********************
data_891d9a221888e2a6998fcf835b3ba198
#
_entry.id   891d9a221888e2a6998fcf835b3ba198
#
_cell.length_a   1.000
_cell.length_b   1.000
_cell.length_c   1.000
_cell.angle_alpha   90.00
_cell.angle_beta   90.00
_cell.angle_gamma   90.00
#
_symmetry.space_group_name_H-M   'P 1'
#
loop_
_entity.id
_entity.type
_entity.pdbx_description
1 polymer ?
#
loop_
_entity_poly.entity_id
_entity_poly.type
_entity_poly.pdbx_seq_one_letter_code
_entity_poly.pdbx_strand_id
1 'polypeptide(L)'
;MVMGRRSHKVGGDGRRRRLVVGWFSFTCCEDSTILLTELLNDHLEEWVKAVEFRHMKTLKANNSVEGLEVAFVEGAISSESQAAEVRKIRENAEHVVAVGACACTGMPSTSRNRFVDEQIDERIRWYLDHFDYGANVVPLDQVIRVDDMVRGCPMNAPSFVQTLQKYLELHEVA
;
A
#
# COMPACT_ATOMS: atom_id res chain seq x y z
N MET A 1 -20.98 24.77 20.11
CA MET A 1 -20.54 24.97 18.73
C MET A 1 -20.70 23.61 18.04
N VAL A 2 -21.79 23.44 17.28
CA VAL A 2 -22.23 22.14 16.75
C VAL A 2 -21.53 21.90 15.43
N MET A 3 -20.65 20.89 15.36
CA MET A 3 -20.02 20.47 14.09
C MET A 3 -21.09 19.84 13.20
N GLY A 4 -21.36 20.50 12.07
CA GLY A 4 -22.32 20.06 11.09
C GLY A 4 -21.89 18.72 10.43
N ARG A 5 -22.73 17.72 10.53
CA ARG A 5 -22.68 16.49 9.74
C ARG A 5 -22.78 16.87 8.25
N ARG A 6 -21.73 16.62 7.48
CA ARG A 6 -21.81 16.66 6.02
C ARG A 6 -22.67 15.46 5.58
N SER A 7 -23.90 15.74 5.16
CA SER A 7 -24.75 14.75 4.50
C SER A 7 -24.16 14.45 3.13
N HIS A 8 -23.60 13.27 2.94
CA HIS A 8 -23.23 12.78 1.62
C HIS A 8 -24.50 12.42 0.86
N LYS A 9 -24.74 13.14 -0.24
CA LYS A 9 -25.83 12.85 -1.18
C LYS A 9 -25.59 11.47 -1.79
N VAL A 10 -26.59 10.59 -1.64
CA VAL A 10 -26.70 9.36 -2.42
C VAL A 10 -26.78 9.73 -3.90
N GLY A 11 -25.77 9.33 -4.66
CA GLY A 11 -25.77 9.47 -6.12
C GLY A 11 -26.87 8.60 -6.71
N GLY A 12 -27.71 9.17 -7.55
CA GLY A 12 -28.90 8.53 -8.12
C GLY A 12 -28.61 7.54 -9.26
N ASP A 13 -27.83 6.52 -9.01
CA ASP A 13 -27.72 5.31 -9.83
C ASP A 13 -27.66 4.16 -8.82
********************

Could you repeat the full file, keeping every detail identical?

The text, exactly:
data_891d9a221888e2a6998fcf835b3ba198
#
_entry.id   891d9a221888e2a6998fcf835b3ba198
#
_cell.length_a   1.000
_cell.length_b   1.000
_cell.length_c   1.000
_cell.angle_alpha   90.00
_cell.angle_beta   90.00
_cell.angle_gamma   90.00
#
_symmetry.space_group_name_H-M   'P 1'
#
loop_
_entity.id
_entity.type
_entity.pdbx_description
1 polymer ?
#
loop_
_entity_poly.entity_id
_entity_poly.type
_entity_poly.pdbx_seq_one_letter_code
_entity_poly.pdbx_strand_id
1 'polypeptide(L)'
;MVMGRRSHKVGGDGRRRRLVVGWFSFTCCEDSTILLTELLNDHLEEWVKAVEFRHMKTLKANNSVEGLEVAFVEGAISSESQAAEVRKIRENAEHVVAVGACACTGMPSTSRNRFVDEQIDERIRWYLDHFDYGANVVPLDQVIRVDDMVRGCPMNAPSFVQTLQKYLELHEVA
;
A
#
# COMPACT_ATOMS: atom_id res chain seq x y z
N MET A 1 -20.98 24.77 20.11
CA MET A 1 -20.54 24.97 18.73
C MET A 1 -20.70 23.61 18.04
N VAL A 2 -21.79 23.44 17.28
CA VAL A 2 -22.23 22.14 16.75
C VAL A 2 -21.53 21.90 15.43
N MET A 3 -20.65 20.89 15.36
CA MET A 3 -20.02 20.47 14.09
C MET A 3 -21.09 19.84 13.20
N GLY A 4 -21.36 20.50 12.07
CA GLY A 4 -22.32 20.06 11.09
C GLY A 4 -21.89 18.72 10.43
N ARG A 5 -22.73 17.72 10.53
CA ARG A 5 -22.68 16.49 9.74
C ARG A 5 -22.78 16.87 8.25
N ARG A 6 -21.73 16.62 7.48
CA ARG A 6 -21.81 16.66 6.02
C ARG A 6 -22.67 15.46 5.58
N SER A 7 -23.90 15.74 5.16
CA SER A 7 -24.75 14.75 4.50
C SER A 7 -24.16 14.45 3.13
N HIS A 8 -23.60 13.27 2.94
CA HIS A 8 -23.23 12.78 1.62
C HIS A 8 -24.50 12.42 0.86
N LYS A 9 -24.74 13.14 -0.24
CA LYS A 9 -25.83 12.85 -1.18
C LYS A 9 -25.59 11.47 -1.79
N VAL A 10 -26.59 10.59 -1.64
CA VAL A 10 -26.70 9.36 -2.42
C VAL A 10 -26.78 9.73 -3.90
N GLY A 11 -25.77 9.33 -4.66
CA GLY A 11 -25.77 9.47 -6.12
C GLY A 11 -26.87 8.60 -6.71
N GLY A 12 -27.71 9.17 -7.55
CA GLY A 12 -28.90 8.53 -8.12
C GLY A 12 -28.61 7.54 -9.26
N ASP A 13 -27.83 6.52 -9.01
CA ASP A 13 -27.72 5.31 -9.83
C ASP A 13 -27.66 4.16 -8.82